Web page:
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CRE: Not out of the woods yet?

With challenges around every bend, read how investors are accessing opportunity in commercial real estate today.

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July 23, 2020 | 3 minute read

Looking at the state of the commercial real estate market and the potential longer-term impacts of the COVID pandemic, I’m reminded of the classic fairy tale Little Red Riding Hood. We’ve clearly left the safety of the village and are traveling through the woods. The question remains, what’s waiting for us ahead – a wolf or grandma?

Before we dive into the analysis, it’s important to remember that commercial real estate is not a homogenous asset class. Each sector, market and individual asset has its own unique dynamic. While the hardest-hit sectors – namely hospitality and retail – have garnered the most attention since the onset of the global health crisis, the market had clearly already begun differentiating between real estate equity sectors.

Oh my, what big dispersion you have…

Prior to the pandemic, we were already starting to see signs of investors becoming more selective among real estate sectors. After the Fed hiked rates in late 2015, price growth dispersion increased significantly as investors became more concerned that low interest rate financing would become less available.

Year-over-year price growth by property type

The chart clearly shows that CRE investors began to favor the industrial and multifamily sectors years ago while retail and hospitality fell out of favor. The pandemic has accelerated evolving trends in commercial real estate and consumer behavior.

The shift away from classic retail outposts toward e-commerce has pushed industrial demand higher and dented demand for retail properties. Meanwhile, multifamily has benefited from limited supply combined with strong demand for rental properties from both millennials and baby boomers. Uncertainties around the future of office have created some headwinds to that sector while hospitality, with “overnight” leases and sensitivity to travel restrictions, has been hit hard. (For more information on the dynamics driving these individual sectors, see our quarterly real estate outlooks.)

This trend was mirrored in the public markets in the past several years, with sector dispersion becoming more pronounced in the public REIT market. The maximum dispersion of returns between sectors more than doubled between 2018 and 2019, from an already sizable 18% to 38%. In 2020, the sell-off was fairly severe across the board. However, the more favored sectors (industrial, multifamily and, in this case, office) were somewhat more protected. All of this adds up to a nearly 50% dispersion across CRE sectors on a YTD basis.

Return dispersion by sector
Max dispersion by year

On the debt side of the ledger, we’ve also seen significant dispersion, except here it has generally followed seniority in the capital structure. With government support being largely limited to AAA rated bonds, the CMBS market has seen stronger recovery in highly rated bonds, although yields have fallen across the board. Yields across the lowest-rated investment grade tranches (BBBs) remain the most elevated as those investors are exposed to the greatest potential losses, while higher-rated tranches have tightened much closer to pre-COVID levels.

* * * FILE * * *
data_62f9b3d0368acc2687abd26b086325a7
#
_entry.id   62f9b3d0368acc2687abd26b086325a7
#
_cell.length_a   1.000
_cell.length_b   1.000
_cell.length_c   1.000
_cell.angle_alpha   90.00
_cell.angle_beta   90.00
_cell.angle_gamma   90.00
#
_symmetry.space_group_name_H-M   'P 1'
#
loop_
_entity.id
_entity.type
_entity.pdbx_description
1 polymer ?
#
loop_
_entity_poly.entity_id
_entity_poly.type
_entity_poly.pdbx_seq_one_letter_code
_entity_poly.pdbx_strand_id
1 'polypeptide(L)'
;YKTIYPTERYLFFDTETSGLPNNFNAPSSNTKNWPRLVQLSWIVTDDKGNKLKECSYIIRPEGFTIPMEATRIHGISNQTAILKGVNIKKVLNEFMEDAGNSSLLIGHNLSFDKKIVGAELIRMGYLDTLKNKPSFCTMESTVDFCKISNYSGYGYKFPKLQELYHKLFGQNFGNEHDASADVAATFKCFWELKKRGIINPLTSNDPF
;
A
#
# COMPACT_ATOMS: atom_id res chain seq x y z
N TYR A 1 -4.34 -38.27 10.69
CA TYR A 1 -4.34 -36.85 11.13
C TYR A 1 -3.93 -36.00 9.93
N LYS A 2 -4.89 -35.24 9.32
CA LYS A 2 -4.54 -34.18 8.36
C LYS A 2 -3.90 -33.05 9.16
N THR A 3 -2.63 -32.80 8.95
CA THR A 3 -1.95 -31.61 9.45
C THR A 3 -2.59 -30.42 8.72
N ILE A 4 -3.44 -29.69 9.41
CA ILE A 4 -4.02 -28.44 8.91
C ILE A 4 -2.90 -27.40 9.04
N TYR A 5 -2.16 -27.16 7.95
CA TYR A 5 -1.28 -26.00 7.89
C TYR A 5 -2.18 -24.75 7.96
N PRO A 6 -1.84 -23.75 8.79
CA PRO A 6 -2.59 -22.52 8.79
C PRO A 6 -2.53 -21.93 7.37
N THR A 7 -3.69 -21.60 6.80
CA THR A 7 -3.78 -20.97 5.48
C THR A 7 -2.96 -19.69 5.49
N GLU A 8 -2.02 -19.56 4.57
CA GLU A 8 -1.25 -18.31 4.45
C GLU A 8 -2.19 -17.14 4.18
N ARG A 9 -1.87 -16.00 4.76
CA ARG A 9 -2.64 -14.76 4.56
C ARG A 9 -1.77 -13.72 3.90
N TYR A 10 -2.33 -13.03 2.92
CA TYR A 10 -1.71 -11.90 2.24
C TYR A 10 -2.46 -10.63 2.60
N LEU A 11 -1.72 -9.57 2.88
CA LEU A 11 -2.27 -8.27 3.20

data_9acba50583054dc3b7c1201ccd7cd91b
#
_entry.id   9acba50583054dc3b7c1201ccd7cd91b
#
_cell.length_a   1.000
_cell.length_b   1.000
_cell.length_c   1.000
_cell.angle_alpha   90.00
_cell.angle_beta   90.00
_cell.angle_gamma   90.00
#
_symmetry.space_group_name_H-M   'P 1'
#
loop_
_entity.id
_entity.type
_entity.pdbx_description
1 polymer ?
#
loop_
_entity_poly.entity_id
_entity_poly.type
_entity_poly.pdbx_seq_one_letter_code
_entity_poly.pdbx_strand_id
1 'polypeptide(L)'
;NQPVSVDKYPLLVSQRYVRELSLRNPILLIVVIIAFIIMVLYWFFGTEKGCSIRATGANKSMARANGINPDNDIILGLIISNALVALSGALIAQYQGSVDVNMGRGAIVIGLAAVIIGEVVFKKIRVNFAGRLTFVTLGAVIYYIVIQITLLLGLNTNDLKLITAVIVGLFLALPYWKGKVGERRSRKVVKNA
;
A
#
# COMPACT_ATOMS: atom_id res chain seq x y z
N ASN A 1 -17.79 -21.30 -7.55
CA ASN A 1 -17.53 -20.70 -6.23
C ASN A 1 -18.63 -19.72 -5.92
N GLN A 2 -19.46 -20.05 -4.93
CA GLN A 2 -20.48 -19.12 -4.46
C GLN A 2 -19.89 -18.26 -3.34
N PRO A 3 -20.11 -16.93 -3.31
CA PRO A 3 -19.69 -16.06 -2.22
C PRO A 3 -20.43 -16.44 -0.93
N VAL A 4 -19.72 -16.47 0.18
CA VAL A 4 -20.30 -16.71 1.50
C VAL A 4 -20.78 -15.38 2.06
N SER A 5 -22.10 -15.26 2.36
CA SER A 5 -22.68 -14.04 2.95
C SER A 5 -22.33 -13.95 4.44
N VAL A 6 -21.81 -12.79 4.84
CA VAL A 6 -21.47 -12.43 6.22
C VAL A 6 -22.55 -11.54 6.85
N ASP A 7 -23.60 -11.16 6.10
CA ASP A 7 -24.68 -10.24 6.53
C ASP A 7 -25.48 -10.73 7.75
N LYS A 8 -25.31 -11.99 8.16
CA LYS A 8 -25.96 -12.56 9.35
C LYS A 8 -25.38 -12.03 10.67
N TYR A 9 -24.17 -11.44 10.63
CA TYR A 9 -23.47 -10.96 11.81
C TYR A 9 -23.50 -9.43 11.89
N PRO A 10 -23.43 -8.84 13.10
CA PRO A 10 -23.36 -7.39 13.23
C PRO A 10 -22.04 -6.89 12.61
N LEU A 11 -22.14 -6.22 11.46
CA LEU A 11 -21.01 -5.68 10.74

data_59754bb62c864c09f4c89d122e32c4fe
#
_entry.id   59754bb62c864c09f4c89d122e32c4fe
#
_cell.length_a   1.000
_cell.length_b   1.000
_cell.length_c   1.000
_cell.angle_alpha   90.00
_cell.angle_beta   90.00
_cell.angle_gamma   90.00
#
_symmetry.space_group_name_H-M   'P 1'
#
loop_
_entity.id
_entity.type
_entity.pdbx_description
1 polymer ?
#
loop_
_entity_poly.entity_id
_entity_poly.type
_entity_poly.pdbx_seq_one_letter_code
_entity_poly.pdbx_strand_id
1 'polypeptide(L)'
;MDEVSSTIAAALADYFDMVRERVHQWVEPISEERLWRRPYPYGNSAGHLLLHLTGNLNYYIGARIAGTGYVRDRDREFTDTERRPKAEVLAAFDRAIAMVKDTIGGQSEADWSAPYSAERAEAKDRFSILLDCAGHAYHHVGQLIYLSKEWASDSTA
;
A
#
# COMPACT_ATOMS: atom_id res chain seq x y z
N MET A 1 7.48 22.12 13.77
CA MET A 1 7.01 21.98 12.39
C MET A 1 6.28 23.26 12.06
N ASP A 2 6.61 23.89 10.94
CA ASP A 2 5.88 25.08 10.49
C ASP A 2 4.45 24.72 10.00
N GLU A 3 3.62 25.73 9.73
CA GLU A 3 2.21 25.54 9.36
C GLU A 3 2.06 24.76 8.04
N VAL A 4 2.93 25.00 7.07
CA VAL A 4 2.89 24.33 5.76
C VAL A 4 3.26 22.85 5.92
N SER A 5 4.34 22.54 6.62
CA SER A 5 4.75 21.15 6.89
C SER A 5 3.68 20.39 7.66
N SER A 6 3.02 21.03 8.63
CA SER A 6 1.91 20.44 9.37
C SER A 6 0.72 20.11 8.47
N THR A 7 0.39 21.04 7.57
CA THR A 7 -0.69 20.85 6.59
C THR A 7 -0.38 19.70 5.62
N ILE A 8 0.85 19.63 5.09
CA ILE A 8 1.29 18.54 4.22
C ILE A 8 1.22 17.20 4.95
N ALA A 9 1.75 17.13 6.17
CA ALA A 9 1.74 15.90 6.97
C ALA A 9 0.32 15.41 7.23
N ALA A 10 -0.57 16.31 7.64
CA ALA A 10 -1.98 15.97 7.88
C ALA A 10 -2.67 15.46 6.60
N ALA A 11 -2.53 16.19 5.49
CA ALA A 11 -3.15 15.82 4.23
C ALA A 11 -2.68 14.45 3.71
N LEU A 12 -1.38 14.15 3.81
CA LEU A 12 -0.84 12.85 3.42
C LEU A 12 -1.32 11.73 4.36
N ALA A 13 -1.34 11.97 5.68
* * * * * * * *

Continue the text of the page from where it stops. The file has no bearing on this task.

CRE CMBS spreads by rating

Where do we go from here?

So what’s ahead for CRE investors? Based on our analysis, CRE sector selection is important and, for debt investors, so is senior location in the capital stack. So, unlike the girl in the fairy tale, commercial real estate investors have multiple options to navigate through the woods, and outcomes may be based on the path chosen. Considerable macro challenges remain, but investment opportunities in commercial real estate are available for discriminating, active and forward-thinking investors.

This information is educational in nature and does not constitute a financial promotion, investment advice or an inducement or incitement to participate in any product, offering or investment. FS Investments is not adopting, making a recommendation for or endorsing any investment strategy or particular security. All views, opinions and positions expressed herein are that of the author and do not necessarily reflect the views, opinions or positions of FS Investments. All opinions are subject to change without notice, and you should always obtain current information and perform due diligence before participating in any investment. FS Investments does not provide legal or tax advice and the information herein should not be considered legal or tax advice. Tax laws and regulations are complex and subject to change, which can materially impact any investment result. FS Investments cannot guarantee that the information herein is accurate, complete, or timely. FS Investments makes no warranties with regard to such information or results obtained by its use, and disclaims any liability arising out of your use of, or any tax position taken in reliance on, such information.

Any projections, forecasts and estimates contained herein are based upon certain assumptions that the author considers reasonable. Projections are necessarily speculative in nature, and it can be expected that some or all of the assumptions underlying the projections will not materialize or will vary significantly from actual results. The inclusion of projections herein should not be regarded as a representation or guarantee regarding the reliability, accuracy or completeness of the information contained herein, and neither FS Investments nor the author are under any obligation to update or keep current such information.

All investing is subject to risk, including the possible loss of the money you invest.

Matthew Malone, CFA

Managing Director, Real Estate

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